Driving up a narrow road through the valley I couldn’t believe how beautiful the constantly changing view was. Dry rocks snaking through the green trees, evidence of a flowing river in the wet season. An abundance of rice fields separated by little huts. Finally a view between the sharp hills down to the sea 5km away.
Leaving the sleepy beach side town of Amed behind, I was on my way to a little village called Bangle where there are five holy springs. The springs were well sign posted and once I reached Bangle I soon found myself turning off the main road onto a very small path, which after 100 meters came to an abrupt stop. There was already one bike parked, I pulled up next to it. It was time to start walking.
The First Spring
The path was easy to follow so I stopped regularly to admire the stunning countryside and take photographs. It wasn’t long before a local man (Ketut) appeared behind me. He asked if I was going to the springs and said he was also going so would show me the way. I knew he would ask me for some money, but I figured it would be nice to be able to ask him questions about the springs.
Soon I became glad to have a guide as the path split a few times and I nearly went the wrong way. I let Ketut lead the way and soon we arrived at the first of the springs. There was a small shrine and a pipe coming out of the wall with water flowing from it. “Drink” Ketut said with a smile. It tasted sweet.
We sat on the steps of the shrine and I started asking my questions. I discovered that this is the first of the five springs and each one has a different taste depending on which volcanic rocks the water has been running over. They are holy because all of the water used in the village of Bangle comes from these five springs. They are thought to be a gift from the gods. The water is often used in traditional ceremonies because of its healing properties, also bestowed by the gods.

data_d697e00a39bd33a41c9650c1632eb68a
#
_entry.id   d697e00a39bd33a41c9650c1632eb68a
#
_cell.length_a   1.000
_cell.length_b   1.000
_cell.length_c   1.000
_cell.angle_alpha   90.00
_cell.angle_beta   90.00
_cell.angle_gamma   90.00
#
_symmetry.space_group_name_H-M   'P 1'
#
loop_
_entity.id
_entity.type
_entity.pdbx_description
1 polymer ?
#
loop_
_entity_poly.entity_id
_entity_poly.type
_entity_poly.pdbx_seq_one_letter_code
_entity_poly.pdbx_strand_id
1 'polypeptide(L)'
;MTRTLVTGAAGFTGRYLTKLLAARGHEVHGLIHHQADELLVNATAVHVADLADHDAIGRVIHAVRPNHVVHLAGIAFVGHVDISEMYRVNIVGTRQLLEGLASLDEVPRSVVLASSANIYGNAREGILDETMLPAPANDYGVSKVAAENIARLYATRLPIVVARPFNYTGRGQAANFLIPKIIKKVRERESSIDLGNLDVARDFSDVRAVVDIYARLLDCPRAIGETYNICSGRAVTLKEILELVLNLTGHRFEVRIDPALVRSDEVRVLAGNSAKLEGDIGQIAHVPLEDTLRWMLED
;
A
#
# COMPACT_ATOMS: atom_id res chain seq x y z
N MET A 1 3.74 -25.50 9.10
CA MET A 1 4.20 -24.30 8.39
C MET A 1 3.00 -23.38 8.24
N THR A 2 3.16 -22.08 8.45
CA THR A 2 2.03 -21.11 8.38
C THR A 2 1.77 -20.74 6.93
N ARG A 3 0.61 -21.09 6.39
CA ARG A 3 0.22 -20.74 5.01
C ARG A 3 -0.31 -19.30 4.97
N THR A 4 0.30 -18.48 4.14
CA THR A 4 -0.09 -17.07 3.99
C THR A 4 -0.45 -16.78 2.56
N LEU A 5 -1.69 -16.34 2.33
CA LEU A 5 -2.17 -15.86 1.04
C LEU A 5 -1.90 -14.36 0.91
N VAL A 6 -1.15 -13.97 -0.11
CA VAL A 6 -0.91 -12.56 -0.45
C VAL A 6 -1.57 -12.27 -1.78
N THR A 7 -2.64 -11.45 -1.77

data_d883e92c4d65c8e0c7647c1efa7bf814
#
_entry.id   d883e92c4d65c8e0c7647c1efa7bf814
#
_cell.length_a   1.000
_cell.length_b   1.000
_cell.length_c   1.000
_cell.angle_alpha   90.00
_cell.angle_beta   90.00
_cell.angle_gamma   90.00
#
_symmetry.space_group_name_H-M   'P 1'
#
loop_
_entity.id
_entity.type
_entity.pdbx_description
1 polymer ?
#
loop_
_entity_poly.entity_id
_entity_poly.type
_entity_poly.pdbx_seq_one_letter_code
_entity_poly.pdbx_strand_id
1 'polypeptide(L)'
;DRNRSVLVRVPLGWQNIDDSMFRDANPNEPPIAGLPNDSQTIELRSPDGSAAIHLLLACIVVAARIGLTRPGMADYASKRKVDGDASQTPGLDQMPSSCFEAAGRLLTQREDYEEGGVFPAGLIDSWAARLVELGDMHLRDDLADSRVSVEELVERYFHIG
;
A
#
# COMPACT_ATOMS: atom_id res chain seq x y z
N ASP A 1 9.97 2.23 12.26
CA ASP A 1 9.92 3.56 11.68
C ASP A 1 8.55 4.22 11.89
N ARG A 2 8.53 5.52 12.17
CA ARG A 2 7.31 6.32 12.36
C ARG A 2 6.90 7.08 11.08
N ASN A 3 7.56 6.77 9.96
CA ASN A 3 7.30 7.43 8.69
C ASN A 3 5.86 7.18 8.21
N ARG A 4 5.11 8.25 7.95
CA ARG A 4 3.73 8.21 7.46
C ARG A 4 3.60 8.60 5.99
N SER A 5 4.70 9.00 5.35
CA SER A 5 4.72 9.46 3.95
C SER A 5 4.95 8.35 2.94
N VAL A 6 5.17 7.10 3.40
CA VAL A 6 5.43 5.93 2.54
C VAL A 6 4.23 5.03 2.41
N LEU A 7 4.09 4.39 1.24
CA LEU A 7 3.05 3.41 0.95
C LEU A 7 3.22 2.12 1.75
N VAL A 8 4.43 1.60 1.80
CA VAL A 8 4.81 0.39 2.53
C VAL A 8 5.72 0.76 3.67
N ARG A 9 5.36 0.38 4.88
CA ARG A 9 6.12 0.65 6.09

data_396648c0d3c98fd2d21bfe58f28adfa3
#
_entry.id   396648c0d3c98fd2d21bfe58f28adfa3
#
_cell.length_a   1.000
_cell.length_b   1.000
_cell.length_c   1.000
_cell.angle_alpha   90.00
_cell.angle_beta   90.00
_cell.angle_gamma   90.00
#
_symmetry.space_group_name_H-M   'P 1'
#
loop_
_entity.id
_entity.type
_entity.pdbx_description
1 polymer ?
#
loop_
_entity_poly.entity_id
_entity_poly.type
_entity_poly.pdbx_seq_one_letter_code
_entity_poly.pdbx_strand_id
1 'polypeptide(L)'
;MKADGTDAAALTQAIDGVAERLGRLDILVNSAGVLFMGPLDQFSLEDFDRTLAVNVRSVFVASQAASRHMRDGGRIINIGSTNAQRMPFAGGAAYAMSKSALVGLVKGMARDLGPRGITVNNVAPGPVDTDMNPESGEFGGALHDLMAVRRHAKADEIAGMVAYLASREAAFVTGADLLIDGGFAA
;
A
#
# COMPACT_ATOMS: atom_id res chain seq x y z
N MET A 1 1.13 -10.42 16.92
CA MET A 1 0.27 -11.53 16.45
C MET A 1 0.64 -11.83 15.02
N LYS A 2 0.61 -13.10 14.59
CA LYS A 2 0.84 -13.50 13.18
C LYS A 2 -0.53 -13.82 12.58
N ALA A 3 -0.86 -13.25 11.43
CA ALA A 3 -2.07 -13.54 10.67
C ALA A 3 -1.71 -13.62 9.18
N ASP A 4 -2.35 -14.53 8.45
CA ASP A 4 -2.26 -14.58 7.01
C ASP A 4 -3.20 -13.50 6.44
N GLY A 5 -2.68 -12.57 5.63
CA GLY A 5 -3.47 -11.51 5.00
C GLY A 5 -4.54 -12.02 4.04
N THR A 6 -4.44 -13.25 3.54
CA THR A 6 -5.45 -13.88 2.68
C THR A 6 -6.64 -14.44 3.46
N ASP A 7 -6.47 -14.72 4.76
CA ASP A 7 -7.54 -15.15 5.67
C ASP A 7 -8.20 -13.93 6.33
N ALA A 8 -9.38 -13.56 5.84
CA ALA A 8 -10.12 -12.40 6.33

We continued walking along narrow paths through the jungle. It was often steep and slippery, good shoes are useful. At the second spring Ketut scooped up some of the gray mud and told me to wash my hands with it. This is supposed to be good for the skin. This spring also tasted sweet but slightly saltier than the first.
From here we continued to climb and started to have wonderful views of the village below us. We passed the third spring (a bitter taste), large bamboo plants, and a few houses with cattle and pigs before crossing a road. Not far from the road was the waterfall. It was the dry season but there was still a fair amount of water falling down the 10 meter high cliff face.
After climbing a tree to collect coconuts we sat in his little hut, surrounded by chickens. Drinking the water from the coconut Ketut told me how he works as a farmer supplying chickens for ceremonies. For each chicken he will earn 10,000 rupiah (less than $1) but in a good month from the whole of his farm he can earn 4 million rupiah a month ($300)
When I had finished the coconut water I said it was time for me too leave. Ketut walked me back to my motorbike. I thanked him for the tour and gave him 50,00 rupiah. I would have got completely lost without him.